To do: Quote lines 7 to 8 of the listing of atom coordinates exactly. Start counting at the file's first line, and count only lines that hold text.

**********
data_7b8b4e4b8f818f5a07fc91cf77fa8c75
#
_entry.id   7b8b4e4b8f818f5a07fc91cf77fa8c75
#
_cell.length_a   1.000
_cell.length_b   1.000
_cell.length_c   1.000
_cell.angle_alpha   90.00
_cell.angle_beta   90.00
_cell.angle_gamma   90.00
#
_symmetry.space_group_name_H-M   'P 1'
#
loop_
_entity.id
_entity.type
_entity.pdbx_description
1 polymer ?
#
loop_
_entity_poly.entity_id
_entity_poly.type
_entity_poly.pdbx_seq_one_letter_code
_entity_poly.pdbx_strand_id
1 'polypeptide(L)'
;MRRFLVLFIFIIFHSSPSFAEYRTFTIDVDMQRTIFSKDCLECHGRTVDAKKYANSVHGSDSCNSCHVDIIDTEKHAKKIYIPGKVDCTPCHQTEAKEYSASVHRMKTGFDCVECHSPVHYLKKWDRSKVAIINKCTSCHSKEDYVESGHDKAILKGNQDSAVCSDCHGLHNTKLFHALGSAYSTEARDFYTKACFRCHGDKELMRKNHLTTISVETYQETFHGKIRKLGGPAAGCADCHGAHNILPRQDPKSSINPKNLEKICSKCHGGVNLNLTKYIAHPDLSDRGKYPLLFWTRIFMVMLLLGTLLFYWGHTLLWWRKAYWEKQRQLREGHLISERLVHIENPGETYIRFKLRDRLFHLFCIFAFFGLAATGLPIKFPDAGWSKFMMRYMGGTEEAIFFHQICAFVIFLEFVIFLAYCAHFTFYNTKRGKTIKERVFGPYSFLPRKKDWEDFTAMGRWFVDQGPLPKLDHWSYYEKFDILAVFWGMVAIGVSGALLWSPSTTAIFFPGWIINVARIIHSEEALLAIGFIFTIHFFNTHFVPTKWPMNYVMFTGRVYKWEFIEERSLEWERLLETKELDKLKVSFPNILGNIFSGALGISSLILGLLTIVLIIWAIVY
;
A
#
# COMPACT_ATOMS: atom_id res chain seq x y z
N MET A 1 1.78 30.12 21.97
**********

_cell.length_c   1.000
_cell.angle_alpha   90.00